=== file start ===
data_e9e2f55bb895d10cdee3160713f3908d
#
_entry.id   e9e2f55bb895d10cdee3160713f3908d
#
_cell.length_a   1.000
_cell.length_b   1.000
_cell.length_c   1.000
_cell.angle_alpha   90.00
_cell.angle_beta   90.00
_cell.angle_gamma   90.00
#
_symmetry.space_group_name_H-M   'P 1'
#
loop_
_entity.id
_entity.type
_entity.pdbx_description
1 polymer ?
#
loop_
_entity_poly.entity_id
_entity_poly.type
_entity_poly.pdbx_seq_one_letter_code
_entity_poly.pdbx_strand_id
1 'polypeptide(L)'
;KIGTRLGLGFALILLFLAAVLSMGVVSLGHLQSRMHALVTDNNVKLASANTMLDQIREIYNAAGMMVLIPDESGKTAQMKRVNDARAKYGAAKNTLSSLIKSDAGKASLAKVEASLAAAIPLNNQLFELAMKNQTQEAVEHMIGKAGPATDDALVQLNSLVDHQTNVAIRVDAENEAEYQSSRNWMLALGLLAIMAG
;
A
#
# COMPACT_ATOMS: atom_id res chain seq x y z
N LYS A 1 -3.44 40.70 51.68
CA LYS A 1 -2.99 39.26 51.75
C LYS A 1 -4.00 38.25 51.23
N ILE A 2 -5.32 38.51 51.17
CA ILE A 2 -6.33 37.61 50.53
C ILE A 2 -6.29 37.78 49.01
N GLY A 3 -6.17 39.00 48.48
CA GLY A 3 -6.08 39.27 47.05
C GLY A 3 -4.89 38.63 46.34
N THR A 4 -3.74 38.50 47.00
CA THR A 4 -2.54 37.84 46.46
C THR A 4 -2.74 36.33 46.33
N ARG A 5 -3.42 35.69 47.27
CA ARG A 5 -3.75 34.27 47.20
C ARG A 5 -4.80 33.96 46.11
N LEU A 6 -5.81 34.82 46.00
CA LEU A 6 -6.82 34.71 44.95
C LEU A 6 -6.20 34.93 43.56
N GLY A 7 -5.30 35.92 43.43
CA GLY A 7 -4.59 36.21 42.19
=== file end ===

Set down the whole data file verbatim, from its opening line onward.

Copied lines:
data_e9e2f55bb895d10cdee3160713f3908d
#
_entry.id   e9e2f55bb895d10cdee3160713f3908d
#
_cell.length_a   1.000
_cell.length_b   1.000
_cell.length_c   1.000
_cell.angle_alpha   90.00
_cell.angle_beta   90.00
_cell.angle_gamma   90.00
#
_symmetry.space_group_name_H-M   'P 1'
#
loop_
_entity.id
_entity.type
_entity.pdbx_description
1 polymer ?
#
loop_
_entity_poly.entity_id
_entity_poly.type
_entity_poly.pdbx_seq_one_letter_code
_entity_poly.pdbx_strand_id
1 'polypeptide(L)'
;KIGTRLGLGFALILLFLAAVLSMGVVSLGHLQSRMHALVTDNNVKLASANTMLDQIREIYNAAGMMVLIPDESGKTAQMKRVNDARAKYGAAKNTLSSLIKSDAGKASLAKVEASLAAAIPLNNQLFELAMKNQTQEAVEHMIGKAGPATDDALVQLNSLVDHQTNVAIRVDAENEAEYQSSRNWMLALGLLAIMAG
;
A
#
# COMPACT_ATOMS: atom_id res chain seq x y z
N LYS A 1 -3.44 40.70 51.68
CA LYS A 1 -2.99 39.26 51.75
C LYS A 1 -4.00 38.25 51.23
N ILE A 2 -5.32 38.51 51.17
CA ILE A 2 -6.33 37.61 50.53
C ILE A 2 -6.29 37.78 49.01
N GLY A 3 -6.17 39.00 48.48
CA GLY A 3 -6.08 39.27 47.05
C GLY A 3 -4.89 38.63 46.34
N THR A 4 -3.74 38.50 47.00
CA THR A 4 -2.54 37.84 46.46
C THR A 4 -2.74 36.33 46.33
N ARG A 5 -3.42 35.69 47.27
CA ARG A 5 -3.75 34.27 47.20
C ARG A 5 -4.80 33.96 46.11
N LEU A 6 -5.81 34.82 46.00
CA LEU A 6 -6.82 34.71 44.95
C LEU A 6 -6.20 34.93 43.56
N GLY A 7 -5.30 35.92 43.43
CA GLY A 7 -4.59 36.21 42.19